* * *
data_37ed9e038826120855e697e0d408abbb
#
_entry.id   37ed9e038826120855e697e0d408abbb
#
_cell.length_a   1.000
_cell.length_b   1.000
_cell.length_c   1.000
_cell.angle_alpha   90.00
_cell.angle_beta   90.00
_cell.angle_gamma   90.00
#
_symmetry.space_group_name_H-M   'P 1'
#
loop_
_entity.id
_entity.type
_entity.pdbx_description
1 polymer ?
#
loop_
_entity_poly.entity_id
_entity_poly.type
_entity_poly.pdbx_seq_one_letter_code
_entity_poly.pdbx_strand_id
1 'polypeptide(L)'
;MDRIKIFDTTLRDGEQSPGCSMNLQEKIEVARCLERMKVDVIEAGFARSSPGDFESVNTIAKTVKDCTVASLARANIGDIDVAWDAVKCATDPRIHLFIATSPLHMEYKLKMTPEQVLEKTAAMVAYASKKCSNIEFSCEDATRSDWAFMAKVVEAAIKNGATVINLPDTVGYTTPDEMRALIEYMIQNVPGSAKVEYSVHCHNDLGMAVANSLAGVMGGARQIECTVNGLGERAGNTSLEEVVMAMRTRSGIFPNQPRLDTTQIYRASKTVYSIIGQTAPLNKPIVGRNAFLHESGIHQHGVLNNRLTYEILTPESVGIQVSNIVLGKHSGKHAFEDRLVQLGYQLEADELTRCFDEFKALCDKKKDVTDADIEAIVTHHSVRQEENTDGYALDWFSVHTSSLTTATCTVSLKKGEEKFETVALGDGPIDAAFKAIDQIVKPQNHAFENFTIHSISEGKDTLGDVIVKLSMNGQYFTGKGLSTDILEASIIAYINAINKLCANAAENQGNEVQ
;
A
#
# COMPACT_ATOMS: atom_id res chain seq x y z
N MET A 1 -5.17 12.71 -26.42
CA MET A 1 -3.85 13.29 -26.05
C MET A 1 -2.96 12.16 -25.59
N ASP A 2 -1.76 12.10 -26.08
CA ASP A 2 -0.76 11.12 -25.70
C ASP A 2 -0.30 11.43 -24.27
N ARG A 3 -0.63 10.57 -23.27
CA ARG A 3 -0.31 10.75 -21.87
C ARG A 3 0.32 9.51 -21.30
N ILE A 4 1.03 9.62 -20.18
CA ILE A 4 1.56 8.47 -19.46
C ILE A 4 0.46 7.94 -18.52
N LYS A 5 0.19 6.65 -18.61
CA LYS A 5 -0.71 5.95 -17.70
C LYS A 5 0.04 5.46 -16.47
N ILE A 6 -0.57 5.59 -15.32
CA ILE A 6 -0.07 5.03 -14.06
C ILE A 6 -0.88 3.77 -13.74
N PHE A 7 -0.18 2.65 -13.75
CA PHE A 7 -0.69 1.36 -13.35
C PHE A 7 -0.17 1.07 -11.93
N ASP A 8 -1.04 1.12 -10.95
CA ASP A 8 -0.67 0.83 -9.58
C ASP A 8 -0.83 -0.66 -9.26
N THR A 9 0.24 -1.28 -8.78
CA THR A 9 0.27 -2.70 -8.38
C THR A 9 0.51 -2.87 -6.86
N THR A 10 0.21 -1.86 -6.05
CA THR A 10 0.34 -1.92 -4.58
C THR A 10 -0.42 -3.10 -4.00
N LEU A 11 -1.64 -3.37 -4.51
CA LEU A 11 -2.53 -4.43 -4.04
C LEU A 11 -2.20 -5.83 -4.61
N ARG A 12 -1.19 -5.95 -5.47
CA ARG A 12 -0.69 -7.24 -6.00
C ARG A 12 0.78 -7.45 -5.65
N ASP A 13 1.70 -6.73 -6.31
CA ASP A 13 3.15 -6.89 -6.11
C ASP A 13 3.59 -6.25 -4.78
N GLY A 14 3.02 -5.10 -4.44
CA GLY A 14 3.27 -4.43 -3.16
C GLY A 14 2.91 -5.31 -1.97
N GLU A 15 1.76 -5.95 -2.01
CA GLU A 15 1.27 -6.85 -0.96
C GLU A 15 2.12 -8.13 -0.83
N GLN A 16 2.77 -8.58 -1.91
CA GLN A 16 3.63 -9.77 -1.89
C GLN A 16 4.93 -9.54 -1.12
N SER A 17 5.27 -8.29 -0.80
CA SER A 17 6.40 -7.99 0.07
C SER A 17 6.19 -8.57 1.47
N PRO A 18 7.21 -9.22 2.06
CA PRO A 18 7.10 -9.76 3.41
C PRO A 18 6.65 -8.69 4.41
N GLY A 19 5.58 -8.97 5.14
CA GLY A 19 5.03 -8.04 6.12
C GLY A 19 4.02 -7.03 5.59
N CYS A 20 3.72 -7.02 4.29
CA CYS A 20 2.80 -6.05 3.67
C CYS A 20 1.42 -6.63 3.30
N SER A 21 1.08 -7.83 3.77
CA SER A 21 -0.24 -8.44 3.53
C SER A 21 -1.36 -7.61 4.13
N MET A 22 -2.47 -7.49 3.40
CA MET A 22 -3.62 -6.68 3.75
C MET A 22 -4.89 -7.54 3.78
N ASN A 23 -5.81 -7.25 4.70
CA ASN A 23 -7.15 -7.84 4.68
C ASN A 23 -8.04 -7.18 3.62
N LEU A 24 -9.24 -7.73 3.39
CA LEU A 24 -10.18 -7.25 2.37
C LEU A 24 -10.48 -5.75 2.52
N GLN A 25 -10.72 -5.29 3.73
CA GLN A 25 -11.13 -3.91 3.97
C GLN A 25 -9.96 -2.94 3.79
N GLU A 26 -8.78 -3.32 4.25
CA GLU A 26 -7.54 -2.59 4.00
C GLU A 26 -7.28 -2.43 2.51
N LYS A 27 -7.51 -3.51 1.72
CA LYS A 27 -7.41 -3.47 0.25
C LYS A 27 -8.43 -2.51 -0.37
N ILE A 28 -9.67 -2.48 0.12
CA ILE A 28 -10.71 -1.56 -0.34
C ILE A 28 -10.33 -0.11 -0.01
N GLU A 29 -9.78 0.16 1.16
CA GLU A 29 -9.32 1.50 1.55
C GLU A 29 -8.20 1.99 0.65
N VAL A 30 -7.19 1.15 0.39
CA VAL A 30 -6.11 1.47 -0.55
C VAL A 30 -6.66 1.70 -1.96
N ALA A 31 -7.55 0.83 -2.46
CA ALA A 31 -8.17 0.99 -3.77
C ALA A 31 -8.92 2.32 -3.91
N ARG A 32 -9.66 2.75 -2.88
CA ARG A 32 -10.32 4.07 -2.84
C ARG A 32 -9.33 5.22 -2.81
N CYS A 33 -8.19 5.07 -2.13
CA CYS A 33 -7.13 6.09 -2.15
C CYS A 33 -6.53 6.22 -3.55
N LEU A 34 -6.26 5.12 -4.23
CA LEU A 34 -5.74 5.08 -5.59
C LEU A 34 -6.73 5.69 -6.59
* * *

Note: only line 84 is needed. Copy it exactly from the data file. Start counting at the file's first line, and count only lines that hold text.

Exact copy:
C PRO A 18 6.65 -8.69 4.41